I drag my legs out of bed and change for school. But I silently sit on the sofa hoping my mother wouldn’t notice the panic crawling on my features, but she does, and she asks me. I can’t get the words out. I can’t tell her that I’m having anxiety. I can’t tell her that everything around me is ticking like a bomb and I can’t control my heart from beating at a rate I can’t calculate, or I can’t control my limbs from shaking. I can’t explain that I can’t breathe because it feels like I have a heavy elephant sitting on my chest.

“I’m okay.” The words seem rehearsed. I lie to her and she believes me, not because she actually does, but because she has seen me like this, and to her this is normal because that’s what I make it look like.

I have to force myself from leaving the house, but incoherent thoughts erupt in my mind. The stupidest things that would make any normal person laugh, are haunting me. I’m afraid the pizza guy next door is an agent and he’s trying to kill me. Even though deep inside I know he’s a kind father of five and he won’t do anything to harm me. I’m afraid that a meteorite will burst out of the sky and against all possibilities it will fall on me. And the one thing eating my insides is that I’ll have a panic attack in the middle of nowhere and the people around me will laugh. They won’t understand because no one ever does.  I have to bite back the tears and suck it up even though there is a storm brewing inside of me.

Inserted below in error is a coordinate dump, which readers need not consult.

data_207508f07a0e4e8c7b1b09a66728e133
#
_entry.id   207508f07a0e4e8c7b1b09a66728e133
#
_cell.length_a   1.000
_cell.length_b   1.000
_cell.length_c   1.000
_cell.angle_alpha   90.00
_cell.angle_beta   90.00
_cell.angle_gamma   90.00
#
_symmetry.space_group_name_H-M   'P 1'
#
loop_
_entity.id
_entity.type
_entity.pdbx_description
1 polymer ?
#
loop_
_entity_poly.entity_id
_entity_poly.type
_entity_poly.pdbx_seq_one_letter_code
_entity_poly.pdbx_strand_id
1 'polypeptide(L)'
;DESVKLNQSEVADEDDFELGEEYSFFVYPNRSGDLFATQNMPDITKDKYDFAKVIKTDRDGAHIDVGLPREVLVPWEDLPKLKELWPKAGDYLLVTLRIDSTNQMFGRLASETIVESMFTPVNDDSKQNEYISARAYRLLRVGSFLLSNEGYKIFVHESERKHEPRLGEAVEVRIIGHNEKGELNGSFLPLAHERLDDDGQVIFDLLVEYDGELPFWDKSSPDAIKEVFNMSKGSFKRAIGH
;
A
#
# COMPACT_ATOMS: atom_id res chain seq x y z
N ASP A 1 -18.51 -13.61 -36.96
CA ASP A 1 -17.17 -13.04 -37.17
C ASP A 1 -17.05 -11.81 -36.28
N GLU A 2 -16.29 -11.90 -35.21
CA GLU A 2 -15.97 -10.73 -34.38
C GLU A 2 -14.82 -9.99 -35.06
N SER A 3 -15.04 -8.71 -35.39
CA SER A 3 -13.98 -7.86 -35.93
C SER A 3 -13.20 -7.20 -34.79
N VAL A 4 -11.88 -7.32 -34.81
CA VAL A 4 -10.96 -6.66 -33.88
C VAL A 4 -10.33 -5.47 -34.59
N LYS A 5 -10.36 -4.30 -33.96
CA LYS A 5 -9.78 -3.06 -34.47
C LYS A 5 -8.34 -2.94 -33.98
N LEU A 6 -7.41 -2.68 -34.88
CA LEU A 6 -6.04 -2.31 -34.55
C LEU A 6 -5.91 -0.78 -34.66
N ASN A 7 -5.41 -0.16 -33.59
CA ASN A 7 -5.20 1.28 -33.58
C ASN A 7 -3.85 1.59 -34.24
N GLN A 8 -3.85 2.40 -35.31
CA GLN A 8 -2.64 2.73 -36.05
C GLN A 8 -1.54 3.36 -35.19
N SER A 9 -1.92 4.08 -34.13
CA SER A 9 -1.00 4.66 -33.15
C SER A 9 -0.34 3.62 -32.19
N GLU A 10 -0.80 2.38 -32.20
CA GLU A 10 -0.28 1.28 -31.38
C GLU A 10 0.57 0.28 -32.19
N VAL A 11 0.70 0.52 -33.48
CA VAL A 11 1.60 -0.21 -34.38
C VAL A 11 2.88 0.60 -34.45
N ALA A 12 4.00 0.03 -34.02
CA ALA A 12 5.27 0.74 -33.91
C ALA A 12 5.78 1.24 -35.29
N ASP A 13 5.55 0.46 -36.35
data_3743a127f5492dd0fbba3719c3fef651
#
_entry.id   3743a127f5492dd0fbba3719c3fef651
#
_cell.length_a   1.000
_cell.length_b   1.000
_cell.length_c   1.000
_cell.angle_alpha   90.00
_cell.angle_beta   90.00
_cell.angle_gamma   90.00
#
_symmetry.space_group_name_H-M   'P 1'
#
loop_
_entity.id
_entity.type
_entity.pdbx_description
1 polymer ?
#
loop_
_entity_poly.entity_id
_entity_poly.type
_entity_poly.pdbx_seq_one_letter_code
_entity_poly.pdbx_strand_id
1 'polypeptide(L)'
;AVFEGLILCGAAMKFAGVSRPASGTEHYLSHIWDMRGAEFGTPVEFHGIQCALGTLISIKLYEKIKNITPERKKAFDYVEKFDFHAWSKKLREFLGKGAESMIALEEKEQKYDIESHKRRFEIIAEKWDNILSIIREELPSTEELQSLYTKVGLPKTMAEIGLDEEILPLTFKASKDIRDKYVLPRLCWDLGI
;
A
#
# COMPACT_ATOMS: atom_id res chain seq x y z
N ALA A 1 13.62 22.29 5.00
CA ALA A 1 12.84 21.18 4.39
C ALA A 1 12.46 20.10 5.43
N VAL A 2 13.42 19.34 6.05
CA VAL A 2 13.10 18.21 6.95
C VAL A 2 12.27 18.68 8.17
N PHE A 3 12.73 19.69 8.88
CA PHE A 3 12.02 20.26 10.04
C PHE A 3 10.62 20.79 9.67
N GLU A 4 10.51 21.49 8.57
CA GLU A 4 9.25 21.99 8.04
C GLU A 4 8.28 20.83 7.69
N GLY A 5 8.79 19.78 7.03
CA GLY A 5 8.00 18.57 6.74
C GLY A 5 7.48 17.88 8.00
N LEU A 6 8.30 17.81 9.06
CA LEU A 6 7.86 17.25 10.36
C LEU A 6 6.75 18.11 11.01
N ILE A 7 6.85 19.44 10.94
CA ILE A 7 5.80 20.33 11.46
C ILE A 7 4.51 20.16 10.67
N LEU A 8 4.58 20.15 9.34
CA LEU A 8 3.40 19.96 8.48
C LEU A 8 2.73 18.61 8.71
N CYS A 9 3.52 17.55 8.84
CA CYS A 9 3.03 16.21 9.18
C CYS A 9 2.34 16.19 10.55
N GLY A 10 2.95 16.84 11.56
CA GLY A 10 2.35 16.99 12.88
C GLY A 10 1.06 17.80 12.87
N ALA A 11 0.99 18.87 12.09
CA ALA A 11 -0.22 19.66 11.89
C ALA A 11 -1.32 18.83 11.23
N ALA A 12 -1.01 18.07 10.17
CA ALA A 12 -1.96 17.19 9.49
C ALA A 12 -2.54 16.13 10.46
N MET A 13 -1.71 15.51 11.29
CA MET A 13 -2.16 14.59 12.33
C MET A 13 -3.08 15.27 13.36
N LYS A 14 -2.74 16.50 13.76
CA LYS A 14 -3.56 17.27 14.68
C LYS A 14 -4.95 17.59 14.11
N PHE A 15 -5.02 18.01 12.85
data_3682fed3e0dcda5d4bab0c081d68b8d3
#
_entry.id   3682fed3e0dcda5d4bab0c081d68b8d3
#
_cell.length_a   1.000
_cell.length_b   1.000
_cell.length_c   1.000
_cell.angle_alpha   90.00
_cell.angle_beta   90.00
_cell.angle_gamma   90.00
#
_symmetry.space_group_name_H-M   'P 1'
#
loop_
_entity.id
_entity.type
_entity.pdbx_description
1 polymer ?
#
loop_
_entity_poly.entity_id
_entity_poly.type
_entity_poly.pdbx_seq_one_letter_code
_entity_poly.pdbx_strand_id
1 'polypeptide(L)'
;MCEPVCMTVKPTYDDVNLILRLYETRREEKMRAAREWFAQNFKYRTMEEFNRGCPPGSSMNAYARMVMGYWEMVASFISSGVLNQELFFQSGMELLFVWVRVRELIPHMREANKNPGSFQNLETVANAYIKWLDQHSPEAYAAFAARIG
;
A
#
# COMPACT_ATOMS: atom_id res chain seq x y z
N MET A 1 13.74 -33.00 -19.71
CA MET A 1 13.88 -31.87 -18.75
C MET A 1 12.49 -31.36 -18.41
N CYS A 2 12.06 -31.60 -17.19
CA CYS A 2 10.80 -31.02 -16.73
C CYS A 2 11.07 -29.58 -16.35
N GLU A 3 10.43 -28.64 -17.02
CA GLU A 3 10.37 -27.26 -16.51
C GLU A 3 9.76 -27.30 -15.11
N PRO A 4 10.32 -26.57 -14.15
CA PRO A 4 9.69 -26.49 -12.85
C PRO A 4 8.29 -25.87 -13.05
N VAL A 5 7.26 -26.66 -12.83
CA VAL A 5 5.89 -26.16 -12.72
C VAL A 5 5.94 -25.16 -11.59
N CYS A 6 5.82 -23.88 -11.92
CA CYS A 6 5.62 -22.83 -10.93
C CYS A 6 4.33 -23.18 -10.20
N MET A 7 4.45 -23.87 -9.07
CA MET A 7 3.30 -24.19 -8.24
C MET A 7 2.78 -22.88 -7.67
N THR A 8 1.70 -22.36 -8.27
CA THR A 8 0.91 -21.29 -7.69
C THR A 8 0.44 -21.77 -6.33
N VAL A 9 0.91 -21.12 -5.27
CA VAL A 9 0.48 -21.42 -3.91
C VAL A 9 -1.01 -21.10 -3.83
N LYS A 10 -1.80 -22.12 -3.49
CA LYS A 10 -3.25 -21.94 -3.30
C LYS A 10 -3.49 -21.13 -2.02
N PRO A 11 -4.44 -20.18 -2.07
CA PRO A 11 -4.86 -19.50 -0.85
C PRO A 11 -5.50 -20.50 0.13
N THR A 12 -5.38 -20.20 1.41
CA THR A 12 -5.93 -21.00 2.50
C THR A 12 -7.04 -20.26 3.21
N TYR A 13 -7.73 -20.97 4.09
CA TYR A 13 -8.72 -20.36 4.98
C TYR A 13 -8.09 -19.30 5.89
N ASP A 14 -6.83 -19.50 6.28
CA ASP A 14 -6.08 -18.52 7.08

School isn’t better either. There are familiar faces that look so distant. I have friends gathered around me and I can’t tell them that I don’t want to talk. I can’t tell them that deep inside I am drowning. I’m scared that if I tell them they’ll either leave me to drown or they’ll drown with me. Both possibilities are equally terrifying.

It seems better to have no friends. I know I’m hurting them because I am being hurt, but it’s just something I can’t control. And they don’t ask me, because they don’t know. But how do they not see? How do they not notice?

It’s hard telling them why I cancel plans last minute. It’s because I don’t know when my anxiety will tow with me. And even I don’t understand how it transforms into depression, and then it morphs into anger and I can’t control it and I hate myself for that.

Sitting in class is suffocating. It feels like the walls are closing in on me. I can’t focus on the teacher’s words because I’m scared that the girl sitting next to me will hear my heart, or that she’ll see I’m sweating even when the classroom is cold.